December 4, 2017

Local substance misuse coalition offers resources to families

Huggins Hospital, Carroll County Coalition for Public Health and Team Wolfeboro have developed a local coalition, Eastern Lakes Region Coalition for Healthy Families, dedicated to supporting families and our communities through the issue of substance misuse.

The Monday before Thanksgiving, the coalition hosted a forum for families at the Kingswood Arts Center in Wolfeboro. The event, called Straight Talk: A Call to Action, included a panel of local experts hoping to provide the information families need to address the problem of substance misuse. Resources from the event are available on the Coalition’s webpage at

Huggins Hospital’s Senior Philanthropy and Community Health Officer, Susan Houghton, Ph.D., opened and facilitated the evening. “We’re here to launch a coalition for our youth and our families,” said Dr. Houghton. “I hear people say that the time to act is now and the place to act is here. We’re aiming to have a few of these forums to give our local families the tools they need for prevention and education as well as the resources they need to understand what is available for treatment and recovery.”

The evening began with a framing of the problem from Wolfeboro Police Chief Dean Rondeau who believes the most important step is to prevent substance issues before they occur. Chief Rondeau said we should start with making sure children know the downfalls of drug use. “They need to hear that message over and over again and they shouldn’t just hear it from me,” said Chief Rondeau. “They should also hear it from adults they know and trust.”

Supporting Chief Rondeau’s point, Bob Batson of Team Wolfeboro discussed the supportive involvement of the faith communities. “We really feel that the community has to work together,” said Batson. “It is not just a law enforcement or education problem; it is a community problem.” 

The audience also heard from Tuftonboro Central School Counselor Matt Tetreault who explained the collaborative and proactive approach the school uses to help students learn about stress and how he helps them learn tools to adapt to that stress. “Trauma is in the eye of the beholder,” said Tetreault. “If a situation has exceeded that child’s ability to cope, it is traumatic to them whether or not we think it is traumatic. We are finding that these traumatic experiences increase the probability of substance misuse in the future.”

Associate Director of the Kingswood Youth Center Zach Porter discussed a few of the programs the Center offers that also help children cope with stress and learn more about substance misuse including a prevention program with the help of White Horse Addiction Center of Center Ossipee. Children from Kingswood Youth Center presented to the crowd during the event, discussing why they participate in the programs. They said they go to make new friends and feel comfortable being themselves. Strong friendships and identity are proven protective factors that help youth build resilience and make healthy choices.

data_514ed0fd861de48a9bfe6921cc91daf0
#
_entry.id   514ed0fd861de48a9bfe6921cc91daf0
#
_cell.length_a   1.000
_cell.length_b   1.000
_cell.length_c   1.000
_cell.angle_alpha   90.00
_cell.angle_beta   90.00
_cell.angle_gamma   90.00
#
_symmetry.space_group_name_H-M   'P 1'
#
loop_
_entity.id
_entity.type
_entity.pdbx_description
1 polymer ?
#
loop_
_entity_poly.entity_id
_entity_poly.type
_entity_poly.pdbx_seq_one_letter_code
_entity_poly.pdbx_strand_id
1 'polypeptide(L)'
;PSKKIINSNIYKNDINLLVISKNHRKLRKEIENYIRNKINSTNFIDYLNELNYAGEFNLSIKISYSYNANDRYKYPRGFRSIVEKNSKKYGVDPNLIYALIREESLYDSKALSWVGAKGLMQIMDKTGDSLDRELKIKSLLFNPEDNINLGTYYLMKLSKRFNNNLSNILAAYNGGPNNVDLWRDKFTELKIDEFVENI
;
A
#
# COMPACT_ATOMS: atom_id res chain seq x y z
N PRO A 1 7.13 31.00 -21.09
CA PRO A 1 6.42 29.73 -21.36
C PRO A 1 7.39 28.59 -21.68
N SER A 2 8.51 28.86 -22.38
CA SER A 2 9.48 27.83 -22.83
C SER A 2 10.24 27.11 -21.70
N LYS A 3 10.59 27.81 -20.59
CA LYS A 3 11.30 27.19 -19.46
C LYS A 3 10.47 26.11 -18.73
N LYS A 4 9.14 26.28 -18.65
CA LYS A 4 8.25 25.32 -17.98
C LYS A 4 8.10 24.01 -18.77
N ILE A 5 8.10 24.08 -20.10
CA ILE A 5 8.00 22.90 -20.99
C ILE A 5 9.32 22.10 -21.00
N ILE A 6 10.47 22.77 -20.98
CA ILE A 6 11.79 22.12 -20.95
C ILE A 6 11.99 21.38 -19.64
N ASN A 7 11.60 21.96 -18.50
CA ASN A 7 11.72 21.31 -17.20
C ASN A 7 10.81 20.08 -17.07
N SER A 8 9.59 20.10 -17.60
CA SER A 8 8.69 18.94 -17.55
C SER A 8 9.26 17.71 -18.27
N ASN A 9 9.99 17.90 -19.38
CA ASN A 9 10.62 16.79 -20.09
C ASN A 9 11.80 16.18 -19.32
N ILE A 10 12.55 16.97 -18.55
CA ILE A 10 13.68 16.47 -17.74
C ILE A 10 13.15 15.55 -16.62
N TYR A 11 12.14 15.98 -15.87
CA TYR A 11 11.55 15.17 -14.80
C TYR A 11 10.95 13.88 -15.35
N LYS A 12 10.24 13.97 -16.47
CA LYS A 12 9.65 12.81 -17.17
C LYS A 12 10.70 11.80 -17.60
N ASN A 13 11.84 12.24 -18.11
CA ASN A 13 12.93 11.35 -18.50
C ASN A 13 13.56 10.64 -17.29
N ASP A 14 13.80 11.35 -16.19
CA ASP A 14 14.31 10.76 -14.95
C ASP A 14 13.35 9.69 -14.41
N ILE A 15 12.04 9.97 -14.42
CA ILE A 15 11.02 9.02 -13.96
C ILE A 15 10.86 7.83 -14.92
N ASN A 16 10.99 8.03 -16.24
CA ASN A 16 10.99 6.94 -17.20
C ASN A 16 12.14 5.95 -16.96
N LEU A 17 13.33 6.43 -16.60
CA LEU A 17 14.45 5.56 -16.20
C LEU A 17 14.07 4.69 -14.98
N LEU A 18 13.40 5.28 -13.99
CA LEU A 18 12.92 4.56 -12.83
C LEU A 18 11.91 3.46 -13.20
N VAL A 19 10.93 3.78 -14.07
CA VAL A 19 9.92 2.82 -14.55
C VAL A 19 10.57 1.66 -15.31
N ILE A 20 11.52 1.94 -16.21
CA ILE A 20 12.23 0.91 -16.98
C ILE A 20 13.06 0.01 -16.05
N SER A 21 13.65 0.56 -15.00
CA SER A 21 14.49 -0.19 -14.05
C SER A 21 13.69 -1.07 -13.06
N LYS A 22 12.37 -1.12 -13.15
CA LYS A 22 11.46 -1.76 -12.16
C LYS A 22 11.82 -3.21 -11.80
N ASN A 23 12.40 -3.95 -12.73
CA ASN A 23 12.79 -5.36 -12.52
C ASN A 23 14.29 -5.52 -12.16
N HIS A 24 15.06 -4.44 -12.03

After an energetic round of applause for the children, Carroll County Coalition for Public Health’s Prevention Resources Coordinator Jennifer Selfridge spoke about what prevention means and how it can be many different things including the Kingwood Youth Center, the recreation departments, everyday interactions and more. “We’re very lucky in the Wolfeboro and Carroll County area because we have intelligent and passionate people who are coming together to support the community,” said Selfridge.

Dr. Houghton agreed with Selfridge and discussed how Huggins Hospital plans to continue to support families. “At Huggins, the focus in on the whole person and the standard of care is non-judgmental,” said Dr. Houghton. “The goal is to eliminate bias because those who feel bias do not continue to search out care. It all starts with screening and then primary care providers can help patients set goals for continued health.”

Closing the panel discussions, White Horse Addiction Center’s licensed clinical social worker and master licensed alcohol and drug counselor Melissa Fernald provided techniques and offered advice for children, parents and community members. “Communication is key,” said Fernald. She urged children to talk with their parents as opposed to their peers for accurate information and urged parents to truly listen. Fernald also recommended that parents talk to each other about substance misuse and to speak to their pediatrician about their children’s behavior.

The evening wrapped up with questions from the audience. The audience and the members of the speaking panel thanked the coalition for the event. For more information about the Eastern Lakes Region Coalition for Healthy Families and to find resources from the event, please call Huggins Hospital’s Senior Philanthropy and Community Health Officer Susan Houghton, Ph.D. at 603-569-7560 or visit the coalition’s webpage at